British Prime Minister David Cameron is expected to sign a deal Monday with Scottish First Minister Alex Salmond that would allow Scotland to hold a referendum on independence sometime in late 2014, dpa reported.
The two are to meet in the Scottish capital Edinburgh.
With opinion polls giving a growing minority of Scots in favour of breaking away from England and Wales, the deal will fire the starting pistol on what is likely to be a heated campaign.
Scotland was given a devolved parliament, with limited powers, under the previous British government in 1999.
Scottish deputy first minister, Nicola Sturgeon, of the ruling Scottish National Party, said Sunday: "The good thing about getting the process issues out of the way, which we'll do tomorrow, is that we can get on to that substantive debate about why Scotland would be better as an independent country."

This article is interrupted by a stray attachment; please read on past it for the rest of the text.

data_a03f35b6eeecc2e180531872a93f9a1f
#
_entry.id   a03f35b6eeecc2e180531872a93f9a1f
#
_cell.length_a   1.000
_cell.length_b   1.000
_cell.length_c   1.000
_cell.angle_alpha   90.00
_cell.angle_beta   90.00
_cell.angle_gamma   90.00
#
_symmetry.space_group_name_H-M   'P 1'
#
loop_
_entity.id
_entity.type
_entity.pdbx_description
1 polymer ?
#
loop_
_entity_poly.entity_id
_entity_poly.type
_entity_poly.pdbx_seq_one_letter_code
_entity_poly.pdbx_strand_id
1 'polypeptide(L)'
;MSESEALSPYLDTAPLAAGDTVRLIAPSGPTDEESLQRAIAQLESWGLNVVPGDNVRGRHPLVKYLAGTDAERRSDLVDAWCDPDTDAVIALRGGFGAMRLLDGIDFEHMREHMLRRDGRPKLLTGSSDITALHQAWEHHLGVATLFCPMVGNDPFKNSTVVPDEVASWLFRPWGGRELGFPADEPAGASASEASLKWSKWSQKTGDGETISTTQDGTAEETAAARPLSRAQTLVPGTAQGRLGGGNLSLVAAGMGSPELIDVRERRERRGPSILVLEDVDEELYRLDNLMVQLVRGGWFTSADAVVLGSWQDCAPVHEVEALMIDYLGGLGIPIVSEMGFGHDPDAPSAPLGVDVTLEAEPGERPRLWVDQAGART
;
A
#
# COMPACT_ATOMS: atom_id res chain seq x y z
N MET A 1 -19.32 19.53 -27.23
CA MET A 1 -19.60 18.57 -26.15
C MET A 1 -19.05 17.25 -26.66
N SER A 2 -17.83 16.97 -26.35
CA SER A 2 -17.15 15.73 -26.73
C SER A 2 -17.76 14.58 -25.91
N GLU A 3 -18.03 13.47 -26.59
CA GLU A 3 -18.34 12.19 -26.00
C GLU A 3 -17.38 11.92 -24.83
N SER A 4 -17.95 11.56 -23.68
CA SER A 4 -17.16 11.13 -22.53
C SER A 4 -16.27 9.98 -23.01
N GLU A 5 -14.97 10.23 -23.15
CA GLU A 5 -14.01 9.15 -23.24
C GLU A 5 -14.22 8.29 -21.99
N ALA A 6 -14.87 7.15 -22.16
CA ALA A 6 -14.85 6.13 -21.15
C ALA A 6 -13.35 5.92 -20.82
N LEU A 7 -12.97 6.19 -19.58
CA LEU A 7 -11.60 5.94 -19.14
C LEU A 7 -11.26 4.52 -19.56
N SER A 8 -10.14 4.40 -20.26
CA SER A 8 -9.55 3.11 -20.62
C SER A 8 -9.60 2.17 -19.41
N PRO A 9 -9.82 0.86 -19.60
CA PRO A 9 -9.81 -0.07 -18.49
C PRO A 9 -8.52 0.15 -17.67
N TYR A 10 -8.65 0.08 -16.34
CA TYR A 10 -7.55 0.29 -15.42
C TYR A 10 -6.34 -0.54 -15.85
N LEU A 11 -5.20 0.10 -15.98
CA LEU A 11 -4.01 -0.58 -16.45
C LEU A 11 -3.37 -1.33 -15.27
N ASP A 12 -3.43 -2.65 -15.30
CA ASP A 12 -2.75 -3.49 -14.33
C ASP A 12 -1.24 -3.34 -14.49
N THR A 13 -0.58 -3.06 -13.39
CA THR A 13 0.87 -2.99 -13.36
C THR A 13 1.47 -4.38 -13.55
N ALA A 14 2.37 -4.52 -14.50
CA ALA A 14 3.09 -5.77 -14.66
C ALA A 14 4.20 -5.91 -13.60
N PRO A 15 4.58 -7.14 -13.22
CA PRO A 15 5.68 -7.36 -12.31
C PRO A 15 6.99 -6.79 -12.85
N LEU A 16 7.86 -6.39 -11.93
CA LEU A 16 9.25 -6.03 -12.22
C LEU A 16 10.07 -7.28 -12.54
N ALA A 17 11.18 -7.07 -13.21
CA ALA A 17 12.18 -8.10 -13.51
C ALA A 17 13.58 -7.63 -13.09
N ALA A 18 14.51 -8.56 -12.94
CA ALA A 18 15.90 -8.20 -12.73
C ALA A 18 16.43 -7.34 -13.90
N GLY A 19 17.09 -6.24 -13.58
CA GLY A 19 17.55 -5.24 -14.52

The ballot, which only those resident in Scotland will be able to vote in, is likely to be limited to a single Yes-No option.
Suggestions of a second question on further devolution, short of independence, were opposed by the British government in London.
In one innovation, the voting age is likely to be lowered to allow 16- and 17-year-olds to take part in the referendum.
The Conservative-Liberal Democrat coalition government in London is opposed to Scottish independence, as is the opposition Labour party.
Most opinion polls give the independence campaign about 30 per cent support, among the 4-million strong Scottish electorate.